Sometimes tax compliance headaches present as private lawsuits rather than government actions, and in one case, a business prevailed even though its interpretation of tax law was arguably incorrect. The interesting thing about this case is that the tax question is almost irrelevant; the business’s ability to show that it made reasonable efforts to comply with the law was all the court needed.
National Business Furniture, a Wisconsin-based seller, collected use tax on its Illinois merchandise sales but not on delivery charges. Schad, Diamond & Shedden, an Illinois law firm, brought a qui tam, or whistleblower, case against NBF under the Illinois False Claims Act, seeking triple damages for unpaid taxes plus penalties, attorneys’ fees and costs, for the allegedly fraudulent failure to collect use tax on delivery charges. (A private party, called the relator, may file suit under the False Claims Act and is entitled to a portion of the proceeds if a suit is successful.) The circuit court found for NBF and the appellate court agreed.
A little background about the underlying tax issue … Illinois taxes delivery charges that are part of the selling price of the item. Identifying whether the charges are part of the selling price sounds simple but isn’t, and official guidance has been sparse. The Illinois Supreme Court’s 2009 decision in Kean v. Wal-Mart provided some clarification, although the regulations were not updated until 2016. Basically (in a gross oversimplification) the question turns on whether the buyer has a way of getting the item without paying the seller a delivery fee – by picking it up, for example, or by selecting slower free shipping. When a “no delivery fee” option is available, if the buyer selects an option that does require that they pay the seller for delivery, the charge is not considered to be an inseparable part of the selling price because it is possible to obtain the item without paying a shipping fee to the seller.
As described by the trial court, NBF offered customers four delivery options: tailgate delivery outside the customer’s building, inside delivery, delivery by a provider selected and paid for by the customer, or pick up at the manufacturer’s distribution center. NBF’s business decision not to collect use tax on shipping charges was based on their informed belief that the charges were not taxable. It is not entirely clear when that decision was made and it does not appear to have been researched extensively or specifically revisited after Kean.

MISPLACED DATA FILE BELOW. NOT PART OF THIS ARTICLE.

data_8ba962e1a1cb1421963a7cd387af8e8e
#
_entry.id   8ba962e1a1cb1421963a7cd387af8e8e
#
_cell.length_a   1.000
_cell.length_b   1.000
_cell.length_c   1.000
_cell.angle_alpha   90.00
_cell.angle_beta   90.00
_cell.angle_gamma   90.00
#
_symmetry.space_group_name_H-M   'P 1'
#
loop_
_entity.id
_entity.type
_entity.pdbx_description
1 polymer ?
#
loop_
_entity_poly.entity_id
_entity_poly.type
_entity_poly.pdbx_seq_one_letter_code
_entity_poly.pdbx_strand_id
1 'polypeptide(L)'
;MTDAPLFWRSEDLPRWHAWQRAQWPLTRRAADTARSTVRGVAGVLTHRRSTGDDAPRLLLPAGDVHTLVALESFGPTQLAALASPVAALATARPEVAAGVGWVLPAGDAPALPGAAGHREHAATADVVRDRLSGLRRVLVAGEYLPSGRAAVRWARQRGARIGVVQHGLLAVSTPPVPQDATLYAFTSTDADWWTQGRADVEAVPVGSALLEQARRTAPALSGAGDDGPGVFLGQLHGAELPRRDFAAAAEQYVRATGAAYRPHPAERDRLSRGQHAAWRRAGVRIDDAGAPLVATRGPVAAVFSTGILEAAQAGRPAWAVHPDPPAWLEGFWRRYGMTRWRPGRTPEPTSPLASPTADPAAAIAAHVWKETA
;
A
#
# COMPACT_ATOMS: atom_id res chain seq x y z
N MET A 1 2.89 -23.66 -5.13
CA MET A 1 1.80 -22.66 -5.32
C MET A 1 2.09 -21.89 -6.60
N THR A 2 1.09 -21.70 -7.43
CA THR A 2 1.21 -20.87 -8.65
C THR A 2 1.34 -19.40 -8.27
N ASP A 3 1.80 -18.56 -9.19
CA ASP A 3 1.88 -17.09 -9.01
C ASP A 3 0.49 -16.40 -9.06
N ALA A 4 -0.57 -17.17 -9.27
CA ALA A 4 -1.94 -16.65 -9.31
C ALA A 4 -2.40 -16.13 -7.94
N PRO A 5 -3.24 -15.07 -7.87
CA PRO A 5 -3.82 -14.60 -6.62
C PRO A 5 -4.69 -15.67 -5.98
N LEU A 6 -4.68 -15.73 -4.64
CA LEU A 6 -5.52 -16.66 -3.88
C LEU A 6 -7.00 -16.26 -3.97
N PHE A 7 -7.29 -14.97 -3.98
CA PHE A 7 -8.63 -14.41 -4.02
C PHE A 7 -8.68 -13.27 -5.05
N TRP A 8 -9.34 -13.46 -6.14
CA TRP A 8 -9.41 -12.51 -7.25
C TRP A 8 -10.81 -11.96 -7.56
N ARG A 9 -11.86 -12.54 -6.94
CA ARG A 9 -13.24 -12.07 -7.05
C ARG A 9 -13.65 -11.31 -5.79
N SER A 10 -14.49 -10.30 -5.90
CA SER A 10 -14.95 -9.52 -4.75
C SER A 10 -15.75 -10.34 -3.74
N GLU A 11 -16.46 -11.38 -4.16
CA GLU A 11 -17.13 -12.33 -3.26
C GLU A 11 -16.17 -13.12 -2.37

The relator claimed that NBF should have been collecting use tax on its delivery charges, that the tax returns without such tax were fraudulent, and that its failure to do so was reckless.
NBF’s defense against the false claims action was that it took its tax obligations seriously. NBF subscribed to a tax alert service and met periodically with its lawyers and accountants. Additionally, NBF was audited by Illinois during the time period covered by the lawsuit and was not assessed for failing to pay tax on delivery.
The court held that NBF reasonably relied on its interpretation of the law and the Illinois sales and use tax audit to conclude that it was not obligated to collect use tax. Since the resolution of underlying issue doesn’t really matter in this type of case, the court did not reach a decision on whether NBF should have collected use tax on its delivery charges.
The Illinois False Claims Act, which is modeled on Federal law, requires that a defendant KNOWINGLY files a false record or statement. The statute (740 ILCS 175/3) defines knowing as having actual knowledge, acting in deliberate ignorance or acting in reckless disregard. Case law makes it clear that the law is not intended to penalize differences of opinion or innocent errors, or even ordinary negligence. In order to be found liable, a defendant would have to commit gross negligence or, as some courts have described it, “gross negligence-plus.”
Companies often settle lawsuits rather than incur substantial legal expenses and risk large fines but NBF chose to fight back against a serial whistleblower. The business showed that it took steps to ensure tax compliance and that was enough to successfully defend against the fraud charge.
State ex rel Schad, Diamond & Shedden, P.C. v. National Business Furniture, LLC, Appellate Court of Illinois, First District, No. 12 L 84, Aug. 1, 2016